The company's stock fell $1.81, or 5 percent, to $32.25, on a day when broader markets fell nearly 2 percent.
Waddell's sale of 75,000 e-mini futures contracts in a 20-minute span on May 6 drew the attention of regulators, Thomson Reuters reported.
E-minis are tied to the value of the S&P 500 index. They're traded electronically on the Chicago Mercantile Exchange.
Overland Park, Kan.-based Waddell & Reed, which provides mutual funds and asset management services, said its trading of e-mini contracts was part of its normal operation to protect fund investors from market risk.
"The portfolio managers in those flexible portfolio funds often make hedging trades to attempt to protect shareholders from downside risk. And that's what was happening in that case," spokesman Roger Hoadley said.
Waddell & Reed said it was one of more than 250 companies that traded e-mini securities as the stock market plunged. The Dow Jones industrials , nearly a tenth of their value in less than half an hour.
(Scroll down to see a graphic of how that day went on Wall Street)
It was the biggest drop ever in a trading day. The Dow recovered two-thirds of the loss before the closing bell, but the free fall prompted close scrutiny of that day's trading as regulators try to figure out what caused the sell-off.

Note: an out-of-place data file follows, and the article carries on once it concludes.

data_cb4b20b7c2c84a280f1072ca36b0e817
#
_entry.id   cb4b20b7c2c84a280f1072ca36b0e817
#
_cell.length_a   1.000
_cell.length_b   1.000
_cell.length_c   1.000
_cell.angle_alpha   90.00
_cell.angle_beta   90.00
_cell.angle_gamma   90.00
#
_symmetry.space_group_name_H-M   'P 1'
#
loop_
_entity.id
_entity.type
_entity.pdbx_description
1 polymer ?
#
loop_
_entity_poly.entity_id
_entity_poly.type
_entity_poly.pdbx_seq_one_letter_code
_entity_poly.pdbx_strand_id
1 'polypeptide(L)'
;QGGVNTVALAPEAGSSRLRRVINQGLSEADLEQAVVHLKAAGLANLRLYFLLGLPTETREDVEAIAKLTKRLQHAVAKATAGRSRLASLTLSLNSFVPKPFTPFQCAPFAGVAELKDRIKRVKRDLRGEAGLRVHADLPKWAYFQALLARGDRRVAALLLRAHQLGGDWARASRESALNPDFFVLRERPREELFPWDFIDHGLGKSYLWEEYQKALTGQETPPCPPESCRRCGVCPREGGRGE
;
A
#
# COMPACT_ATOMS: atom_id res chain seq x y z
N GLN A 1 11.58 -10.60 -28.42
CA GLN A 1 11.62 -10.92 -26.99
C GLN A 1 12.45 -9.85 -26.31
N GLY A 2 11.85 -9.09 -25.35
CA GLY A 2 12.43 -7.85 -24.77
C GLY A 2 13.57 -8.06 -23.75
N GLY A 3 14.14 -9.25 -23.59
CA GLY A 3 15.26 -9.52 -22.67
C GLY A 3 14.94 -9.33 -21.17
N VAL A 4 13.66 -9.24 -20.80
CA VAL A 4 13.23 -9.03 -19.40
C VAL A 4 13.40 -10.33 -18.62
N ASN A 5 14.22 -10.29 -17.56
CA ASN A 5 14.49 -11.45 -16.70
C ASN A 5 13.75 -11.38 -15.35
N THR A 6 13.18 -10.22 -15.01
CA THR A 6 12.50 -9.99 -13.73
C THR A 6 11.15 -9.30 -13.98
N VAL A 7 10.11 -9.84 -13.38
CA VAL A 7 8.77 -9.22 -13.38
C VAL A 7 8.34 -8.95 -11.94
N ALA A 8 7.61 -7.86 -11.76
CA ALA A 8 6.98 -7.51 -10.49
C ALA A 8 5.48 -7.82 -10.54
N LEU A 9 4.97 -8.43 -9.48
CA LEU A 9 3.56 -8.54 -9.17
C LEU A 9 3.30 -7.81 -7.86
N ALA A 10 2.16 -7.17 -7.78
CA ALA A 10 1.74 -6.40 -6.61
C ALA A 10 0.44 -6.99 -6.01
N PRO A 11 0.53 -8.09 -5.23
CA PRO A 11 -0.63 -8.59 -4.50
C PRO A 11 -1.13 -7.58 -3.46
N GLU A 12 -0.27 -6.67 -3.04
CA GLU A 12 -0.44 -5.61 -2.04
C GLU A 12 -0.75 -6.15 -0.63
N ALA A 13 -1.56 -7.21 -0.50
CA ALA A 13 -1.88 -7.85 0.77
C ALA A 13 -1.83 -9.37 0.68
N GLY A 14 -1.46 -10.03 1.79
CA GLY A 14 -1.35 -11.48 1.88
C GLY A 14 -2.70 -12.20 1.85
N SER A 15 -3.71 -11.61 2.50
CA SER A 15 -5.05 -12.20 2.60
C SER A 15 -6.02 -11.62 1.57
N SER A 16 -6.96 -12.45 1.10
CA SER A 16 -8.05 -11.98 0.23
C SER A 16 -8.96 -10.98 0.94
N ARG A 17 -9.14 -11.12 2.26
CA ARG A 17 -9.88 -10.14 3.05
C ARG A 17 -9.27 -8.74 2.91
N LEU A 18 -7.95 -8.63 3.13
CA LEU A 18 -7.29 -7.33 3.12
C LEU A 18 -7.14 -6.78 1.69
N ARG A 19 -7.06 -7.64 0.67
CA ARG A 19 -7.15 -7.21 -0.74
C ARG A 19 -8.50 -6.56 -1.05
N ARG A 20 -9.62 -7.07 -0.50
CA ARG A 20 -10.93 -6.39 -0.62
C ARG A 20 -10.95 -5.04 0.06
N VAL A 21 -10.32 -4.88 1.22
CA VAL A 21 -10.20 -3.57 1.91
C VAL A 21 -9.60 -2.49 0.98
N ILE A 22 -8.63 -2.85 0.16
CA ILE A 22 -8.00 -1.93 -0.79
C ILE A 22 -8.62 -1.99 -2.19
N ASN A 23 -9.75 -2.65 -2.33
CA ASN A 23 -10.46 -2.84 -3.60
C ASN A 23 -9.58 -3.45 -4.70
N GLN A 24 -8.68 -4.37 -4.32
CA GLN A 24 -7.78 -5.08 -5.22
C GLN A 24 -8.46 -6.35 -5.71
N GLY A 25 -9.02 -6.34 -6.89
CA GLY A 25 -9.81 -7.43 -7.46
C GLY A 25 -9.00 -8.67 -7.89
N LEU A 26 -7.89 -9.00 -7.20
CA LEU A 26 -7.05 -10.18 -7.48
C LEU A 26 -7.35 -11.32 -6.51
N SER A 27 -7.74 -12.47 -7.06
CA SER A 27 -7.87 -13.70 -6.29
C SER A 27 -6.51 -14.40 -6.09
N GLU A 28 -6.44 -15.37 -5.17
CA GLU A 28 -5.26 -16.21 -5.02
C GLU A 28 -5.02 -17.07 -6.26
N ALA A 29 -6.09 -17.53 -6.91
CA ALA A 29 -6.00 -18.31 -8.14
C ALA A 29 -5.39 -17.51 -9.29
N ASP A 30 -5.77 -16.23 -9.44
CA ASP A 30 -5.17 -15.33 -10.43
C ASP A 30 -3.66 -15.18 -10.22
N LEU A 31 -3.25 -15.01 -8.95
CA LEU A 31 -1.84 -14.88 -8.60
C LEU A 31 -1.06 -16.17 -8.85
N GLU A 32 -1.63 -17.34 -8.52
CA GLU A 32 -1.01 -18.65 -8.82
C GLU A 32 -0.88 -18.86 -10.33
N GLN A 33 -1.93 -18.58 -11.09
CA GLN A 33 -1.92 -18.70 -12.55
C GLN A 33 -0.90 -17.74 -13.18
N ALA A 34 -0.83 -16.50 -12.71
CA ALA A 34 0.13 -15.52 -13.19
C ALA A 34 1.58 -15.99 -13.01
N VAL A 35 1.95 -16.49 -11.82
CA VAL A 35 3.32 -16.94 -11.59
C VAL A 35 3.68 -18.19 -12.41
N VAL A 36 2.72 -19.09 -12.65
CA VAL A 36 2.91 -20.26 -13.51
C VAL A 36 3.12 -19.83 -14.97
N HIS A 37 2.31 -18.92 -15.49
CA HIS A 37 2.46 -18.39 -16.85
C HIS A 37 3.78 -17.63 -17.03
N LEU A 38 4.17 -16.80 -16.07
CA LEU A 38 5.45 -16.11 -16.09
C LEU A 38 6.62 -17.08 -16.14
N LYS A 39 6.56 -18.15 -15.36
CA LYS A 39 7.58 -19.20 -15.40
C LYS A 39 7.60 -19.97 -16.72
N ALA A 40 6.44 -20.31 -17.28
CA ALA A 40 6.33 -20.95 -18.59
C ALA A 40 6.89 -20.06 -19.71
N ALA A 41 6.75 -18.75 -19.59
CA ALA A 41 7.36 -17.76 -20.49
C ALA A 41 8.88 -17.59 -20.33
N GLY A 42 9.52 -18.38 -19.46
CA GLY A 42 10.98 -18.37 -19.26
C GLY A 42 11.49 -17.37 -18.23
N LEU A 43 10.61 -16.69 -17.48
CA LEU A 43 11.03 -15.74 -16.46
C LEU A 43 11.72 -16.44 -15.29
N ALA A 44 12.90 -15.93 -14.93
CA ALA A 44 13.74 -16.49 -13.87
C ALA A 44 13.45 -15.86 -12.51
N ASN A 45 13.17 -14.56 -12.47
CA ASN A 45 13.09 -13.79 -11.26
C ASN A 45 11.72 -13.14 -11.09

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SEC Chairman Mary Schapiro said Tuesday in testimony before the House Financial Services subcommittee on capital markets that her agency has yet to pinpoint the reason for the sell-off.
Six major U.S. securities exchanges on Monday agreed in principle to a uniform system of "circuit breakers," which could slow trading during sharp market swings. Most of the 50 U.S. exchanges regulate themselves and design their own tools for slowing or halting trading.
Schapiro and her fellow SEC commissioners will review the recommendations submitted by the exchanges for a marketwide system of circuit breakers, SEC spokesman John Nester said after the hearing.
Once the market started falling, automated computer trading intensified the downturn. The selling only led to more selling as prices plummeted and traders tried to limit their losses.
Waddell & Reed said it, like many other traders, was affected negatively by the market activity of May 6.
The CME and regulators at the Commodity Futures Trading Commission declined to comment on Friday.
In congressional testimony this week Schapiro and Gary Gensler, head of the CFTC, said e-mini contract trading was believed to have lead to steep stock price declines.
Gensler testified that one trader took a large short position in the e-mini, selling "on the way down and (continuing) to do so even as the price level recovered." He didn't name the trader.
Waddell's spokesman said the company has not been contacted by regulators or the CME about the May 6 trading.